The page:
Pressure builds to restart Mpls. school boss search

The biggest question in Minneapolis politics these days is, “What didn’t the Minneapolis School Board know and when didn’t it know it?”

It’s hard to imagine a more disastrous outcome to the search for a school superintendent than the one that was — or wasn’t — conducted before the board selected Sergio Paez as the new school chief, bypassing the interim superintendent Michael Goar.

The search took 10 months, and in that time nobody, apparently, learned anything about allegations that special needs students in Holyoke, Mass. — Paez’s old district — had been illegally restrained and thrown into walls and onto floors.

In announcing that the Minneapolis school board would investigate the allegations it should have uncovered earlier, the department issued a news release headlined, “Minneapolis Board of Education continues due diligence,” a classic public-relations attempt to put lipstick on a pig.

It was only after Paez was selected that two members of the board intended to go to his former district and learn more about him. That nugget raised plenty of eyebrows about the selection process, as well it should have.

In its editorial today calling for the district to start over again, the Star Tribune describes a tainted search for an important position.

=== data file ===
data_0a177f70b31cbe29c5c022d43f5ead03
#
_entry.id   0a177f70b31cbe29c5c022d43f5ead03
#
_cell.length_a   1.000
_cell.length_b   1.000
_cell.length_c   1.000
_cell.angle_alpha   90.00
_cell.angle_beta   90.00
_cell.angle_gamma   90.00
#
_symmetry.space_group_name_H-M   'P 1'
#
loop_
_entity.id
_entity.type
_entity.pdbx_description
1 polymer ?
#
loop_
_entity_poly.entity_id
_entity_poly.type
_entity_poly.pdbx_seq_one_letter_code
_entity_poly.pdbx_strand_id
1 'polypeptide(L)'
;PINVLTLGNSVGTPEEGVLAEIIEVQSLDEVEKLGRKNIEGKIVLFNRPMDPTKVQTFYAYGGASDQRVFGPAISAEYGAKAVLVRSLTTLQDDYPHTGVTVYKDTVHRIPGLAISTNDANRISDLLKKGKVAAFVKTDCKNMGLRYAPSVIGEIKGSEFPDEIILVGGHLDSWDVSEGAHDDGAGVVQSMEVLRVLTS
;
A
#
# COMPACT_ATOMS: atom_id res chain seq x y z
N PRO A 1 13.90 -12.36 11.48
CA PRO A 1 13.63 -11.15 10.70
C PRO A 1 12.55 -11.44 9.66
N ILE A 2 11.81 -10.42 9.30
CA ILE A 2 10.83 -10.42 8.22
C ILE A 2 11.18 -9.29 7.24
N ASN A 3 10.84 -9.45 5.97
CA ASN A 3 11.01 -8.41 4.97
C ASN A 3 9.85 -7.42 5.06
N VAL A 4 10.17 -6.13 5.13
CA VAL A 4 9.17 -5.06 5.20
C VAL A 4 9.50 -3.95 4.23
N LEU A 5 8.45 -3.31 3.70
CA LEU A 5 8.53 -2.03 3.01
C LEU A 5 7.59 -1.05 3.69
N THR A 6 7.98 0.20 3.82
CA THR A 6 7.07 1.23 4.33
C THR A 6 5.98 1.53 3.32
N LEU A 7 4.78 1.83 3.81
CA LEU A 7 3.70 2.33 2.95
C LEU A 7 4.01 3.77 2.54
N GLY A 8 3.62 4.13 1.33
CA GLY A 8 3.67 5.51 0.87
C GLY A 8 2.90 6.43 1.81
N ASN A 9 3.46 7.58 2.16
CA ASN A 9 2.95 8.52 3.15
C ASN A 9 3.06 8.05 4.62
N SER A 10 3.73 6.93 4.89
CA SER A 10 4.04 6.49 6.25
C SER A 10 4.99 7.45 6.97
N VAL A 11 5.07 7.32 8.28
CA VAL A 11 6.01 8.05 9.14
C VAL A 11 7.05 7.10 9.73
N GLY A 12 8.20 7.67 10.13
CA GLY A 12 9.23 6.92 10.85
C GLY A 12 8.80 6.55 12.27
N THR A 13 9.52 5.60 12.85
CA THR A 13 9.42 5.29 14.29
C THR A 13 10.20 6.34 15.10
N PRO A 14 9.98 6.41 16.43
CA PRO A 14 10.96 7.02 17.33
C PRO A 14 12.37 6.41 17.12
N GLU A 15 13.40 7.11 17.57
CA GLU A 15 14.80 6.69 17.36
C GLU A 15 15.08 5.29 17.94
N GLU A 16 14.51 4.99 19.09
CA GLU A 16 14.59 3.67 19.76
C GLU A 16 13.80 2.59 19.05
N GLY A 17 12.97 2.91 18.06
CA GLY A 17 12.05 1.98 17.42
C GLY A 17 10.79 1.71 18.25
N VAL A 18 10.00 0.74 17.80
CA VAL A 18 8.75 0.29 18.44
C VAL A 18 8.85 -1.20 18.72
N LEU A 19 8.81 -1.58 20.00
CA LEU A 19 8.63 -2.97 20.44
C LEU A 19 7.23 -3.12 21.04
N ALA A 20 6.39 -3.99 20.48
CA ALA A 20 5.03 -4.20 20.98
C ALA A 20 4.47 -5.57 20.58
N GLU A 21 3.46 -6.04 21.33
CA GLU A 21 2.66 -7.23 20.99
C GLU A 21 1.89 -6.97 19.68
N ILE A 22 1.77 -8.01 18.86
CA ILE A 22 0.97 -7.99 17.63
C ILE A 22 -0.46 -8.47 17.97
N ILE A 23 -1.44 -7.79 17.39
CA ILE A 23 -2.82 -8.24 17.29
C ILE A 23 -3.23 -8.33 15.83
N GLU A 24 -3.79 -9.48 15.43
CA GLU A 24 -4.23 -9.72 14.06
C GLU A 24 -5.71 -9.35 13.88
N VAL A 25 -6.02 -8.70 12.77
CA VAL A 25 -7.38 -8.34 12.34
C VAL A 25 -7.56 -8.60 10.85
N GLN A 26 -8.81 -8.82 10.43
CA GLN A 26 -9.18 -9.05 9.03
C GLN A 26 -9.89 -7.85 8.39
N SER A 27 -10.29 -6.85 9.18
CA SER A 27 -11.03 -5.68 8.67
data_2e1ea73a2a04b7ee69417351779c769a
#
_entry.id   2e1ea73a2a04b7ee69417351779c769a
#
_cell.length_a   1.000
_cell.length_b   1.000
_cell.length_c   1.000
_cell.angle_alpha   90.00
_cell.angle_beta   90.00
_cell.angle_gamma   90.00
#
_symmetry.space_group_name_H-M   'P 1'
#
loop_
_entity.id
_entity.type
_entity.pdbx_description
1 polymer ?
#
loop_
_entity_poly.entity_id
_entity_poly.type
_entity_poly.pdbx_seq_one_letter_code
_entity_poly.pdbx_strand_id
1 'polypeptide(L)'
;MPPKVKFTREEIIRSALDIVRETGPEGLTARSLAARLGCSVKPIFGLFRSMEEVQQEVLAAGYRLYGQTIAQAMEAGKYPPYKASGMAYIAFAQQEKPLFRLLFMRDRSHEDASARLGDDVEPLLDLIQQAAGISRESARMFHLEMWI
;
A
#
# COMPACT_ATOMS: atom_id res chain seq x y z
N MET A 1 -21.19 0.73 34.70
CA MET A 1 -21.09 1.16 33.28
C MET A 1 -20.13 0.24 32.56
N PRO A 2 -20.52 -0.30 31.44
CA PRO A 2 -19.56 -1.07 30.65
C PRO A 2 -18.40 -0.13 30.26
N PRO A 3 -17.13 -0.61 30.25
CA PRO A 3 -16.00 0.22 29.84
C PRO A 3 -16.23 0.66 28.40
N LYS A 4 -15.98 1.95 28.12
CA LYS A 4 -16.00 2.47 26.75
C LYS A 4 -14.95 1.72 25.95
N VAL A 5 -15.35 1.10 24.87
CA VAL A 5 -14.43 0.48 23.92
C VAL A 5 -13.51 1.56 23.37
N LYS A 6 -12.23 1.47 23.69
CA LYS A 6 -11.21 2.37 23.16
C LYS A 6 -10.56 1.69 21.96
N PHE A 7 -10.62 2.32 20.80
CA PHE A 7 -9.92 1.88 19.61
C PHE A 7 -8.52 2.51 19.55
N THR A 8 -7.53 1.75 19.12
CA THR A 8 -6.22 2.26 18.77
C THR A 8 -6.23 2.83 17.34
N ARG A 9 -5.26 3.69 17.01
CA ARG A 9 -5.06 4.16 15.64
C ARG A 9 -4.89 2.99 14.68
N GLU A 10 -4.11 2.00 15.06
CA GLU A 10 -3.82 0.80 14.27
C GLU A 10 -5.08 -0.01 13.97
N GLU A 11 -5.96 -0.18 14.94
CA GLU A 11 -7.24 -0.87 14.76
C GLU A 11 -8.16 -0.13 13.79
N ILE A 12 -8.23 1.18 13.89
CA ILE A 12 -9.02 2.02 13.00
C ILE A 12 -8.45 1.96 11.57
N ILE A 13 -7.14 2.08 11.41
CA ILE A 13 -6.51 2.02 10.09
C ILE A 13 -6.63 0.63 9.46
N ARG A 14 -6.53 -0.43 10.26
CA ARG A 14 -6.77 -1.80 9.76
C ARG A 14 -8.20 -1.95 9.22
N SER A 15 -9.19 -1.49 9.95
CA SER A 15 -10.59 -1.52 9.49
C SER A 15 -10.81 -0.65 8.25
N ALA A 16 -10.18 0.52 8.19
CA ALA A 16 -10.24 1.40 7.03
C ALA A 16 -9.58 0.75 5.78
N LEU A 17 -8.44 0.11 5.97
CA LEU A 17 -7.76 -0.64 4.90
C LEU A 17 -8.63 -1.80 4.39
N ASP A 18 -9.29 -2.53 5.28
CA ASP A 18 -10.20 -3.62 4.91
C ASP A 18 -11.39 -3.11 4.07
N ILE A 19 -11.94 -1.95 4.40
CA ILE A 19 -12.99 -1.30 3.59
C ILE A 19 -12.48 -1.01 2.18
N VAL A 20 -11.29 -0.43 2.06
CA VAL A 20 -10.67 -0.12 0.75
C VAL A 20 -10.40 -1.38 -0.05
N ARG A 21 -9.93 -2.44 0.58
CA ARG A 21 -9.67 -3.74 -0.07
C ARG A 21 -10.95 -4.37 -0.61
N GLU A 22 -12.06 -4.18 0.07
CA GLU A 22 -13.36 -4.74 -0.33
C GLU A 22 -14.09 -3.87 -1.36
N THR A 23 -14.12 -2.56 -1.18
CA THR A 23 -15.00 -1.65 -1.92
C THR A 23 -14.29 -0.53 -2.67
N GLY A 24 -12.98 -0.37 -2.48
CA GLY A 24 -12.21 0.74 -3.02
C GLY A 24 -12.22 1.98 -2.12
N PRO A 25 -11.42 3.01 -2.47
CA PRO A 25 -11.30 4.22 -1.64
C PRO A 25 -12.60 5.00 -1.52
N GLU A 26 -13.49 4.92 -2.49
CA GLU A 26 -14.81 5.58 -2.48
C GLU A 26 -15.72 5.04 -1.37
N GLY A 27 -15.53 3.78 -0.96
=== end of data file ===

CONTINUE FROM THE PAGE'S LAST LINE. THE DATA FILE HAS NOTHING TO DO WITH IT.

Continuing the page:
That series of events casts a shadow on Minneapolis school leaders, because they announced Paez as their pick and then said they’d do a site visit in Holyoke before finalizing his contract. Last week, the Star Tribune Editorial Board asked why that visit wasn’t done before the announcement.

“I am just thankful that we are doing our due diligence and doing a site visit,” said Carla Bates, one of three school board members who did not vote for Paez. Six members supported his hiring. Contract talks have been suspended until two board members return from their site visit to Holyoke and report back to the full board on Jan. 12.

No one should prejudge the outcome of the criminal investigation. It’s possible that nothing will come of the probe or the review by Massachusetts education officials. Nonetheless, the process that led to the selection of Paez is tainted. It’s especially troubling that neither Paez nor the search firm hired by the district — Hazard, Young Attea and Associates — informed Minneapolis officials about the abuse allegations.

The Minneapolis School District is struggling to address the achievement gap and enrollment challenges. It needs a strong and credible leader who can rally students, parents, teachers and administrators as well as rebuild faith in the city’s critically important public schools. And that leader must emerge from a hiring process that is above reproach.

Last week, pressure to restart the process intensified after a petition was circulated questioning the process, and declaring that all of the finalists were poor choices.

All of this comes even though HYA, the executive search firm hired to find the school chief, assured authorities that all of the candidates had been rigorously vetted.

Meanwhile, the Boston Globe, which has spearheaded the story, says Paez struggled to explain inconsistencies in his story, while members of the school board refused to talk to the paper to explain what they didn’t see and why they didn’t see it.

  • Gary F